If your patient has been prescribed to be on bedrest, there are a few things you should know. Most of all, they should not ambulate at all, they should be in bed resting, hence the term. Many things should be done much differently.
First of all, they should go to the bathroom differently using items such as a bedpan or urinal. It may also be a good idea for them to have a foley catheter in some situations. Some may even obtain a jp drain or colostomy bag if they have had surgery. An incentive spirometer may also be used to help keep their lungs healthy. These things may be awkward for your patient at first, but it's important that they use them.
Something you should definitely consider having around is a sequential compression device or ted hose. These can literally be life savers especially for patients that can't get out of bed. Blood clots can form much easier than you realize, believe me, I see them way too often.
Another item, would be the bed itself. What kind of bed should your patient be laying on? While many people have their own opinion on this matter, I personally recommend the purple mattress. It's what I have and I absolutely love it.
Of course you have to bathe your patient while they are on bedrest. A bed bath is really your only option. This is a long process with many steps but relax, it can be done. When I give them one, I usually change their bed linens as well.
Your patient will be extra suceptable to bed sores especially if they are incontinent as well. That is why you should reposition them every few hours and possibly have them wear heel protectors. You should also provide complete perineal care at least once a day including using barrier cream if needed.
You should consider any patient on bedrest a fall risk. In order to make sure they don't get out of bed when they aren't supposed to, many beds come equipped with a bed alarm. If the bed your patient is using doesn't have a bed alarm, you may want to look into getting them a chair alarm which can also be used while in bed.
In extreme cases, it may be recommended to put your patient in restraints. Do not do this unless you are told to do so by a doctor. Usually there is more to these types of situations than just a risk of falling. This is not common practice and should be used as a last resort. I personally hate to see a patient go through such a thing but I'm not a physician so I'm not qualified to make that decision.
If you are like me and work in a hospital or similar facility, you should always make sure all of your patients, especially the ones on bedrest, have their call light within reach. Even if it is within reach, make sure they know where it is. I've lost count how many patients have told me they lost their call light but it was right next to them the whole time. This can easily be missed but is extremely important.
If there isn't a call light, then there should always, always be someone with the patient. You never know what might happen when your back is turned. Of course you won't be able to be there constantly so you should ask for help. Don't just assume they will stay put if you tell them to.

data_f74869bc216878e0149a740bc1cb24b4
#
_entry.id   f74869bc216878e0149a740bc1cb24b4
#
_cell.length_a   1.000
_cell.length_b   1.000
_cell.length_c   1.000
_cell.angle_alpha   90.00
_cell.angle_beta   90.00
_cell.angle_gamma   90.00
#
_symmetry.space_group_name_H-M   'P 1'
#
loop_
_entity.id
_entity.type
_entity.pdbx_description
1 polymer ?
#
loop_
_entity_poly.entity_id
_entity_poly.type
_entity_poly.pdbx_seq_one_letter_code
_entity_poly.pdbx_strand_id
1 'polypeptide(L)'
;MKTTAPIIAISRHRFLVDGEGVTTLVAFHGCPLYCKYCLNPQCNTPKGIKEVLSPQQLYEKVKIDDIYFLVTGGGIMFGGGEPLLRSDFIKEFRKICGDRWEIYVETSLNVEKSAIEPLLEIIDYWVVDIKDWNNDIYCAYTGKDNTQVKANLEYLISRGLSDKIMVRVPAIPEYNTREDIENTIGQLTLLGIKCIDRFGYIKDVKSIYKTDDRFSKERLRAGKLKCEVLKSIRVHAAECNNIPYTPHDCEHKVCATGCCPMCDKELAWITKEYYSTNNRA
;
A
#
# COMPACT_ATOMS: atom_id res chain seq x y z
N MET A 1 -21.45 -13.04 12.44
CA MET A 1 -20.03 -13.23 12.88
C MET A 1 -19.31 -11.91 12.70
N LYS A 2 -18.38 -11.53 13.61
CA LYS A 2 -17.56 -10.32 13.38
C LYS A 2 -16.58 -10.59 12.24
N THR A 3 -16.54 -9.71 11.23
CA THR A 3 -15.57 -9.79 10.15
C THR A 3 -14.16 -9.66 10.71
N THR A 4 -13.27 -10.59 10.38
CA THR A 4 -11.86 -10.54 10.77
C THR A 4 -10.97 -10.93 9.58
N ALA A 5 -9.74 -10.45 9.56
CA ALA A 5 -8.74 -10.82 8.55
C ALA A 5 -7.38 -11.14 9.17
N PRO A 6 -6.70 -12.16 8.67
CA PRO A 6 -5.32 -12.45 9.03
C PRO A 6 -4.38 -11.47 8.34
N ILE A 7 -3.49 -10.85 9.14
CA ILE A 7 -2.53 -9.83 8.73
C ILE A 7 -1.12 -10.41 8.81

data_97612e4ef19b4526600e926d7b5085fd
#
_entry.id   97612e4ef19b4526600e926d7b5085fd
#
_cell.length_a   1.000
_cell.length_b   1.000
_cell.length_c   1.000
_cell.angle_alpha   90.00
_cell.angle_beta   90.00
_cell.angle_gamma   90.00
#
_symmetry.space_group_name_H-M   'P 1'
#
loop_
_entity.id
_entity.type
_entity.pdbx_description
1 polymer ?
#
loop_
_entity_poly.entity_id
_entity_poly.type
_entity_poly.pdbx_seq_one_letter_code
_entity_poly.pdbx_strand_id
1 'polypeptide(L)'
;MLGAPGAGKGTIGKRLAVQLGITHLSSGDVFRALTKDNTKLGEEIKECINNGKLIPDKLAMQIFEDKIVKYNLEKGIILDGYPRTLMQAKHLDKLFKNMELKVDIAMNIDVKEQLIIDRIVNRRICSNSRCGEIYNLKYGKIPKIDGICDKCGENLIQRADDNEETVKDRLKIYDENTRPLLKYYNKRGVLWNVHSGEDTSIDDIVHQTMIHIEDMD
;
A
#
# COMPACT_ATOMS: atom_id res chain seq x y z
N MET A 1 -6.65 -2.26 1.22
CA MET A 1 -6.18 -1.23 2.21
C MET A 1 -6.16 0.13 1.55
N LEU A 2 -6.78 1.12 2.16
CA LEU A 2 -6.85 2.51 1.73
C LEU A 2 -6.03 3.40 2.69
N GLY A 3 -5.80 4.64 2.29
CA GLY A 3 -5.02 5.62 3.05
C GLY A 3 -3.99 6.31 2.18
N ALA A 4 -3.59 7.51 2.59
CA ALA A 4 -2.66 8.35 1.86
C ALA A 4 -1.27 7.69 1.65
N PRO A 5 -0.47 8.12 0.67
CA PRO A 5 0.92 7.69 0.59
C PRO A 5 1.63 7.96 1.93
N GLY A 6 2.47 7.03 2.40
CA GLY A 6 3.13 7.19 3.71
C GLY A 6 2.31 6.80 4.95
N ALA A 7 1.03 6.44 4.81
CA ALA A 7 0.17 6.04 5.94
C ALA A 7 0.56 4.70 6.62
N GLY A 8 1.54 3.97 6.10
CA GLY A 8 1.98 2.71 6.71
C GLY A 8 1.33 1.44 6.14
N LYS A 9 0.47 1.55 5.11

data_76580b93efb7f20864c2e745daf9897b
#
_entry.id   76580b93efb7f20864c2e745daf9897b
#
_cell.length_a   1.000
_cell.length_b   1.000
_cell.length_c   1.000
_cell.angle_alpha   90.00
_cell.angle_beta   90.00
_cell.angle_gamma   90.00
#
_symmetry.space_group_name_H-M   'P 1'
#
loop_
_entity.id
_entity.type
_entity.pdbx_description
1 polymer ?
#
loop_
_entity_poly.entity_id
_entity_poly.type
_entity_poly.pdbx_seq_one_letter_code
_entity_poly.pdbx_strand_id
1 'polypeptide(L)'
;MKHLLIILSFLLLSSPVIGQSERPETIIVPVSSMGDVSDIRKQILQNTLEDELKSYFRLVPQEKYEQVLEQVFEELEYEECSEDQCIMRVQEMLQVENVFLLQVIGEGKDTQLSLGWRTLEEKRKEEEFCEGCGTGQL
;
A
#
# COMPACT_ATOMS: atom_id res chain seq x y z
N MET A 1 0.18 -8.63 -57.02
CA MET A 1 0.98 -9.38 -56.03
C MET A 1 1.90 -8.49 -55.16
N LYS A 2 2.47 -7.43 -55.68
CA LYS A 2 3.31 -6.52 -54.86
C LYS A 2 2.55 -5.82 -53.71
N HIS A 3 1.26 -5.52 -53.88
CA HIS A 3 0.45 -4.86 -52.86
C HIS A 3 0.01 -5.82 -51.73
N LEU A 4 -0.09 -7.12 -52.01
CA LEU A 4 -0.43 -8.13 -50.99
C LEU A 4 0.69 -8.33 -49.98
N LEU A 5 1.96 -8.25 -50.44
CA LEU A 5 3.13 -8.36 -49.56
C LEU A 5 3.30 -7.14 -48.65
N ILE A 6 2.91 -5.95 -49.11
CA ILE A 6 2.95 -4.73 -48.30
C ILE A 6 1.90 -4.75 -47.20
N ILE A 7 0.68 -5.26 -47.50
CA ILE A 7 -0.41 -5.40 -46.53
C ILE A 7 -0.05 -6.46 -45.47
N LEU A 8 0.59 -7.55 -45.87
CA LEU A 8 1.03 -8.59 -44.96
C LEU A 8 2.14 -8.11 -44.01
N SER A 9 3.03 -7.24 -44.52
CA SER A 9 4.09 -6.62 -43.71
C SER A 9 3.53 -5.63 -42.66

These patients also have to eat in bed. They can't just go to the pantry or kitchen and grab a snack. Everything has to be brought to them. It is important that they eat multiple times a day as well as stay hydrated by drinking fluids often. As long as their diet order permits it, make sure they always have something to drink within their grasp. Click here if you need help figuring out what your patient's diet order allows them to eat and drink.
It is really helpful if they have a table that can be pulled over their lap. That way they can have their cup, pitcher, plate, or tray close to their face and hands so everything is within reach. Hospitals typically have one of these in every room but they can be purchased for home use too.
It also helps if the bed is able to be raised up to a sitting position (Fowler's position). If you are caring at home and don't have a bed that does this, adjustable bases for beds have gone down in price over the years and many more mattresses are compatible with them. It may be worth the investment rather than the alternative which would be placing multiple pillows behind their back to prop them up.
Depending on how severe the patient's limitations are, you may have to assist setting up their meals. In other cases, you may need to feed them completely. "Feeder" is a term often used to describe this. Make sure you know about these limitations and assist them promptly before their food gets cold or they become dehydrated.
Some patients really struggle dealing with being on bedrest. It can really make them feel helpless and vulnerable. They may even become irritable at times for no apparent reason. If they seem to be having a hard time, try to comfort them. It's hard to imagine what it's like staying in one spot for that long until you've done it yourself. Do whatever you can to support them and encourage them to rest.
Your patient may be in a lot of pain. Click here for more information on pain management. You should do your best to make them as comfortable as possible. Other than giving them prescribed pain medication and letting them rest, you can also help by keeping them occupied. Have conversations with them, play a game with them, or simply watch television with them. Whatever they like to do, try to make it happen. This is your time to really be a caring caregiver.